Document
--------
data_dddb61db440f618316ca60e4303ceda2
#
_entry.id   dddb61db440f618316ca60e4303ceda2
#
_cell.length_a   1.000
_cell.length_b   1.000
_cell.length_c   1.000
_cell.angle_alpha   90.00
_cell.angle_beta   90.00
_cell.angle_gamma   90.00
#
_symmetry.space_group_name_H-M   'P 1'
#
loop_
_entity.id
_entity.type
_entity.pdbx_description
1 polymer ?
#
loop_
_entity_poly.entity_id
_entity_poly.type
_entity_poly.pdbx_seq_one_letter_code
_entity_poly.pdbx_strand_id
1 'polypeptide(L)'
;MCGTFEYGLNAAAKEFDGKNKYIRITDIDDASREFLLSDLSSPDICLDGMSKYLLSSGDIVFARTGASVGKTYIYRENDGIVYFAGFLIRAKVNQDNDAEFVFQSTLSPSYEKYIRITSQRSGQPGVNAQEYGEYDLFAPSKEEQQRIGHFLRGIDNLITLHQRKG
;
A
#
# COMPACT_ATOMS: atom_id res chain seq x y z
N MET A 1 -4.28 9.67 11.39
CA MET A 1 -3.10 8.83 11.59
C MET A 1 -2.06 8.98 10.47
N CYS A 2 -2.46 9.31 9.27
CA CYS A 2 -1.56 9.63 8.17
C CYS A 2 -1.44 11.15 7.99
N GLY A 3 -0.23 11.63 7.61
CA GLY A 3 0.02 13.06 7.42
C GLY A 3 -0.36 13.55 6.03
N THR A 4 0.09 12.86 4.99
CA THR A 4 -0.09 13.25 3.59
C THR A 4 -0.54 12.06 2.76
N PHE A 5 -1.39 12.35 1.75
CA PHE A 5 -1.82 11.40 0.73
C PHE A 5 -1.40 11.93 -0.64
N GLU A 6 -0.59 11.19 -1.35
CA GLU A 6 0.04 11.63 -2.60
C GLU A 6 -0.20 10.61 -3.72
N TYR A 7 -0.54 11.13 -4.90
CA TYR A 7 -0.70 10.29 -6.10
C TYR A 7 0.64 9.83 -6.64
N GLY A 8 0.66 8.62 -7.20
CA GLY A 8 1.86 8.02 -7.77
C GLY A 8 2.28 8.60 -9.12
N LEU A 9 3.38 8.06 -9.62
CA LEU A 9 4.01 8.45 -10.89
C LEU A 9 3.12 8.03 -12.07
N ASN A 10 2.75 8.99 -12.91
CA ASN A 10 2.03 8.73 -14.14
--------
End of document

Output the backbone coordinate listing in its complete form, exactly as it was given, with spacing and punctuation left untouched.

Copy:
data_dddb61db440f618316ca60e4303ceda2
#
_entry.id   dddb61db440f618316ca60e4303ceda2
#
_cell.length_a   1.000
_cell.length_b   1.000
_cell.length_c   1.000
_cell.angle_alpha   90.00
_cell.angle_beta   90.00
_cell.angle_gamma   90.00
#
_symmetry.space_group_name_H-M   'P 1'
#
loop_
_entity.id
_entity.type
_entity.pdbx_description
1 polymer ?
#
loop_
_entity_poly.entity_id
_entity_poly.type
_entity_poly.pdbx_seq_one_letter_code
_entity_poly.pdbx_strand_id
1 'polypeptide(L)'
;MCGTFEYGLNAAAKEFDGKNKYIRITDIDDASREFLLSDLSSPDICLDGMSKYLLSSGDIVFARTGASVGKTYIYRENDGIVYFAGFLIRAKVNQDNDAEFVFQSTLSPSYEKYIRITSQRSGQPGVNAQEYGEYDLFAPSKEEQQRIGHFLRGIDNLITLHQRKG
;
A
#
# COMPACT_ATOMS: atom_id res chain seq x y z
N MET A 1 -4.28 9.67 11.39
CA MET A 1 -3.10 8.83 11.59
C MET A 1 -2.06 8.98 10.47
N CYS A 2 -2.46 9.31 9.27
CA CYS A 2 -1.56 9.63 8.17
C CYS A 2 -1.44 11.15 7.99
N GLY A 3 -0.23 11.63 7.61
CA GLY A 3 0.02 13.06 7.42
C GLY A 3 -0.36 13.55 6.03
N THR A 4 0.09 12.86 4.99
CA THR A 4 -0.09 13.25 3.59
C THR A 4 -0.54 12.06 2.76
N PHE A 5 -1.39 12.35 1.75
CA PHE A 5 -1.82 11.40 0.73
C PHE A 5 -1.40 11.93 -0.64
N GLU A 6 -0.59 11.19 -1.35
CA GLU A 6 0.04 11.63 -2.60
C GLU A 6 -0.20 10.61 -3.72
N TYR A 7 -0.54 11.13 -4.90
CA TYR A 7 -0.70 10.29 -6.10
C TYR A 7 0.64 9.83 -6.64
N GLY A 8 0.66 8.62 -7.20
CA GLY A 8 1.86 8.02 -7.77
C GLY A 8 2.28 8.60 -9.12
N LEU A 9 3.38 8.06 -9.62
CA LEU A 9 4.01 8.45 -10.89
C LEU A 9 3.12 8.03 -12.07
N ASN A 10 2.75 8.99 -12.91
CA ASN A 10 2.03 8.73 -14.14